In the United Kingdom, where the prime minister already floated the idea of censoring Twitter accounts during the London riots last year, a judge sentenced 21-year-old college student Liam Stacey to 56 days in jail for tweeting racist remarks about a prominent footballer for the Bolton Wanderers. While the tweets were certainly "vile and abhorrent" as the judge concluded, his statement that "there is no alternative to an immediate prison sentence" is misguided. By making an international case out of the tweets, the prison sentence ended up giving them more reach than if had they been ignored.

In the United States, strong free speech protections under the First Amendment have kept Twitter users out of jail for expressing their opinion, but increasingly, the federal and local governments have been going after Twitter users in a different way -- by subpoenaing their Twitter information in criminal investigations. Most notably, this tactic was used against three former WikiLeaks volunteers, who saw their Twitter and email information subpoenaed in a Grand Jury investigation into the publishing of classified information -- a practice normally protected by the First Amendment.

occupy.jpg

But more recently, a series of subpoenas have been issued by the Boston and New York district attorneys offices in response to Occupy Wall Street protests. At least four accounts have been targeted, and often the subpoenas come with requests for months of information for minor crimes such as disorderly conduct that often don't rise to a felony, require jail time, or even show up on one's permanent criminal record. Critics have seen it as an intimidation tactic against protesters who are engaging in legitimate First Amendment-protected speech.

While social media sites like Twitter will continue to proliferate in the coming years, governments -- whether they are fearful of the power of communication, because of existing strict speech laws, or a combination of both -- will find ways to "fight back" against increasing venues for expression. Journalists -- whose livelihood is increasingly bolstered by social media -- must continue to call attention to them.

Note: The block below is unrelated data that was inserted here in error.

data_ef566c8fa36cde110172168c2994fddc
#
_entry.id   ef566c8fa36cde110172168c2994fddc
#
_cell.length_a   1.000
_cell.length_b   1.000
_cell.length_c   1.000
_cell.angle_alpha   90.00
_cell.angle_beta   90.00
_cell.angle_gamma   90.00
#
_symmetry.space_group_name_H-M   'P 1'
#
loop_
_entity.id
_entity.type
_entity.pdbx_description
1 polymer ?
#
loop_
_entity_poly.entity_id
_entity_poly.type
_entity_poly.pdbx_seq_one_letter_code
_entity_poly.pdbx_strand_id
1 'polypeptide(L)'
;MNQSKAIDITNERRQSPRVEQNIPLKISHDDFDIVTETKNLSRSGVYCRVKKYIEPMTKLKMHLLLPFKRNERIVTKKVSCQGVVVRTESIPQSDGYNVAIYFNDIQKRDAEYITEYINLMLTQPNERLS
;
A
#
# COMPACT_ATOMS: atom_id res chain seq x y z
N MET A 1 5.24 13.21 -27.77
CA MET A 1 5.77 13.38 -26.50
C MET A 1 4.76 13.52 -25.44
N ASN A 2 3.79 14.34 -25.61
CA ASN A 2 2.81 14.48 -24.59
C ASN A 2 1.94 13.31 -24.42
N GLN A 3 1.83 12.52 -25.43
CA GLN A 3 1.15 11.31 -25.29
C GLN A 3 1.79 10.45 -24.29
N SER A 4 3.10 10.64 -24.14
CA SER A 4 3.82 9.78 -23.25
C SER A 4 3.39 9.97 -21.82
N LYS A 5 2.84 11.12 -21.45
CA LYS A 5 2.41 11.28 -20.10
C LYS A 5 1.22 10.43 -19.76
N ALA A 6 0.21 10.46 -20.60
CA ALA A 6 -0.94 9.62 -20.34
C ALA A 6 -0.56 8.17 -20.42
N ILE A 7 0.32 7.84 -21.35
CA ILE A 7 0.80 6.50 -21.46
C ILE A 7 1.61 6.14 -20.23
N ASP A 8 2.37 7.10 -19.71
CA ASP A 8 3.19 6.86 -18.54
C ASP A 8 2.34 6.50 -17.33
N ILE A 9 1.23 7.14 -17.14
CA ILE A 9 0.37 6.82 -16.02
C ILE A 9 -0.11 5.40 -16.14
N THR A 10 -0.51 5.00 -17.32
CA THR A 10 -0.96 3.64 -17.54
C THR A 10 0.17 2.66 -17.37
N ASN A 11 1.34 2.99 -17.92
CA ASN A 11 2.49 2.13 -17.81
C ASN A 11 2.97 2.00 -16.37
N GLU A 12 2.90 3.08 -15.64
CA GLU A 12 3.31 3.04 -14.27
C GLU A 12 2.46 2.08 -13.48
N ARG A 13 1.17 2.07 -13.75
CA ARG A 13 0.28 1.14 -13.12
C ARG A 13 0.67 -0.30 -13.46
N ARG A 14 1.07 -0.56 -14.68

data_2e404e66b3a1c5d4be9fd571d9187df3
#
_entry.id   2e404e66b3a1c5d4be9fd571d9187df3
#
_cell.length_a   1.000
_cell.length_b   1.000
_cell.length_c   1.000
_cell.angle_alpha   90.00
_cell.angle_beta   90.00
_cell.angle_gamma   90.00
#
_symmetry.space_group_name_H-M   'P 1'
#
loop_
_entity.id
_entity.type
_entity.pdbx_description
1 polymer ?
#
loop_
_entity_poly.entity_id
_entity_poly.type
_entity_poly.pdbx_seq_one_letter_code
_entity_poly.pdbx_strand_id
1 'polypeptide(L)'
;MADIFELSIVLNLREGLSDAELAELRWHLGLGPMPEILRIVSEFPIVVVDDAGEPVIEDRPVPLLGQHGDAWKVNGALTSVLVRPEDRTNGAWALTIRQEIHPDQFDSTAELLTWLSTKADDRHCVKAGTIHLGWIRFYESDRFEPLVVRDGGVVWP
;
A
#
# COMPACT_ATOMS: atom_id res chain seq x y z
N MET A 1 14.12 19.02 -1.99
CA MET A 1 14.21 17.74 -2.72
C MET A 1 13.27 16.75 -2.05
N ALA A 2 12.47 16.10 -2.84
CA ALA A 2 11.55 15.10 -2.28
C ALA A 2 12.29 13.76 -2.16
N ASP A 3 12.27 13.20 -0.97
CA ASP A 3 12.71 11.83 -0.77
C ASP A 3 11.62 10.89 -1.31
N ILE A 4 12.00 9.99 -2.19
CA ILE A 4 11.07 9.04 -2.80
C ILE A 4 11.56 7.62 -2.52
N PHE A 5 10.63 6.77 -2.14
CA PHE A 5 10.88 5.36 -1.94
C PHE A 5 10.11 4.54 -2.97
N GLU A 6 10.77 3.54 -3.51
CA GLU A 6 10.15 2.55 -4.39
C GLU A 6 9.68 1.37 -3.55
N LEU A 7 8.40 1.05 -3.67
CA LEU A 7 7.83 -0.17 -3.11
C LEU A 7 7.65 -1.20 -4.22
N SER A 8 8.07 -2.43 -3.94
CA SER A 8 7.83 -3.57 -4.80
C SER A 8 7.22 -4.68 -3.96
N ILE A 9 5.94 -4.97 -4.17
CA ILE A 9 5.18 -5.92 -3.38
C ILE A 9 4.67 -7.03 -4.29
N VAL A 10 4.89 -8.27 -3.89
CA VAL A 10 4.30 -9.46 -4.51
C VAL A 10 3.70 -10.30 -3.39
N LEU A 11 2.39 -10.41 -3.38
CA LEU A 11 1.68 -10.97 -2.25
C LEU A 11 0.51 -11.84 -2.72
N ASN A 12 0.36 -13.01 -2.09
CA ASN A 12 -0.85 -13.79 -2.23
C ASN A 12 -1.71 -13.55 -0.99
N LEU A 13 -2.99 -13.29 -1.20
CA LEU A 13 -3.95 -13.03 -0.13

Occupy image by asterix611, CC BY-NC-ND-2.0

Jillian C. York is the director of International Freedom of Expression at the Electronic Frontier Foundation. She writes regularly about free expression, politics, and the Internet, with particular focus on the Arab world. She is on the Board of Directors of Global Voices Online, and has written for a variety of publications, including Al Jazeera, The Atlantic, The Guardian, Foreign Policy, and Bloomberg.

Trevor Timm is an activist and blogger at the Electronic Frontier Foundation. He specializes in free speech and government transparency issues. Previously, he helped the former general counsel of the New York Times write a book on press freedom and the First Amendment. His work has also appeared in The Atlantic and Al Jazeera.

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December 08 2011

22:29

Why some TV programs hire consultants to get on Twitter's trending list

NPR :: Sometimes a topic that seems hot on Twitter, like Occupy Wall Street, doesn't trend, leading some activists to charge Twitter with censorship. But the complex algorithms that determine trending topics are intended to find what's trending in the moment, and not what's been around for a long time. Getting a spot on the trending list has become so important that television programs hire consultants to help them get there.

Continue to read Laura Sydell, www.npr.org

December 07 2011

23:13

Patrick Meighan: my #OccupyLA arrest

MyOccupyArrest :: My name is Patrick Meighan, and I’m a husband, a father, a writer on the Fox animated sitcom “Family Guy”, and a member of the Unitarian Universalist Community Church of Santa Monica. 

I was arrested at about 1 a.m. Wednesday morning with 291 other people at Occupy LA. I was sitting in City Hall Park with a pillow, a blanket, and a copy of Thich Nhat Hanh’s “Being Peace” when 1,400 heavily-armed LAPD officers in paramilitary SWAT gear streamed in. I was in a group of about 50 peaceful protestors who sat Indian-style, arms interlocked, around a tent. The LAPD officers encircled us, weapons drawn, while we chanted “We Are Peaceful” and “We Are Nonviolent” and “Join Us.”

Continue to read Patrick Meighan, myoccupylaarrest.blogspot.com